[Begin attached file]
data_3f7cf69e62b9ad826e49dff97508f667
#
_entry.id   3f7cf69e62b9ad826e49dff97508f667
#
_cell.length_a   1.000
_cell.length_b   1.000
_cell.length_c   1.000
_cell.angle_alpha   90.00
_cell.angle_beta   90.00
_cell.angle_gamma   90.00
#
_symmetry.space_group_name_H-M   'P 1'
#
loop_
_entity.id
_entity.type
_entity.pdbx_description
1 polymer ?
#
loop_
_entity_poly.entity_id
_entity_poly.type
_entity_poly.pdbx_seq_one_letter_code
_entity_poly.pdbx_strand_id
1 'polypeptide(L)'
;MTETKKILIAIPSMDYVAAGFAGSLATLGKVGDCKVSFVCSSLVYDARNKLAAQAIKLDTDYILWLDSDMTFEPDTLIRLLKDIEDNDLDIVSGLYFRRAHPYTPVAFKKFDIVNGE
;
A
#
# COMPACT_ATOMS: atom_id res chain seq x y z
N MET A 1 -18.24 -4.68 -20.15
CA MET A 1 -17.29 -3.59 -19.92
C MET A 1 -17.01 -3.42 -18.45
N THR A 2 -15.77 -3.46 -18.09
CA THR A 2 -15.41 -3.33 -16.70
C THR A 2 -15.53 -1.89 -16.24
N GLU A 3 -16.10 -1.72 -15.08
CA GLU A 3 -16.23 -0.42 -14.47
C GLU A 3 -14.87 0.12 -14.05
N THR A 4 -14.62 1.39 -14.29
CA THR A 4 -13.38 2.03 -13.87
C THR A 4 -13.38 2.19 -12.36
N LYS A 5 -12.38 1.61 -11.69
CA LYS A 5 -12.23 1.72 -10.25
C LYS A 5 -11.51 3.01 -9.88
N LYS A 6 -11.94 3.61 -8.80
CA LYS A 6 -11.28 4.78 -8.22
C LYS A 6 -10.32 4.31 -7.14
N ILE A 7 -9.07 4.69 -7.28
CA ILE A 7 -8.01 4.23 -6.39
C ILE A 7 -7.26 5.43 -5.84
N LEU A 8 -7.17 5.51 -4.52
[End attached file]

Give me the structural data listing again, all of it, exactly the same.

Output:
data_3f7cf69e62b9ad826e49dff97508f667
#
_entry.id   3f7cf69e62b9ad826e49dff97508f667
#
_cell.length_a   1.000
_cell.length_b   1.000
_cell.length_c   1.000
_cell.angle_alpha   90.00
_cell.angle_beta   90.00
_cell.angle_gamma   90.00
#
_symmetry.space_group_name_H-M   'P 1'
#
loop_
_entity.id
_entity.type
_entity.pdbx_description
1 polymer ?
#
loop_
_entity_poly.entity_id
_entity_poly.type
_entity_poly.pdbx_seq_one_letter_code
_entity_poly.pdbx_strand_id
1 'polypeptide(L)'
;MTETKKILIAIPSMDYVAAGFAGSLATLGKVGDCKVSFVCSSLVYDARNKLAAQAIKLDTDYILWLDSDMTFEPDTLIRLLKDIEDNDLDIVSGLYFRRAHPYTPVAFKKFDIVNGE
;
A
#
# COMPACT_ATOMS: atom_id res chain seq x y z
N MET A 1 -18.24 -4.68 -20.15
CA MET A 1 -17.29 -3.59 -19.92
C MET A 1 -17.01 -3.42 -18.45
N THR A 2 -15.77 -3.46 -18.09
CA THR A 2 -15.41 -3.33 -16.70
C THR A 2 -15.53 -1.89 -16.24
N GLU A 3 -16.10 -1.72 -15.08
CA GLU A 3 -16.23 -0.42 -14.47
C GLU A 3 -14.87 0.12 -14.05
N THR A 4 -14.62 1.39 -14.29
CA THR A 4 -13.38 2.03 -13.87
C THR A 4 -13.38 2.19 -12.36
N LYS A 5 -12.38 1.61 -11.69
CA LYS A 5 -12.23 1.72 -10.25
C LYS A 5 -11.51 3.01 -9.88
N LYS A 6 -11.94 3.61 -8.80
CA LYS A 6 -11.28 4.78 -8.22
C LYS A 6 -10.32 4.31 -7.14
N ILE A 7 -9.07 4.69 -7.28
CA ILE A 7 -8.01 4.23 -6.39
C ILE A 7 -7.26 5.43 -5.84
N LEU A 8 -7.17 5.51 -4.52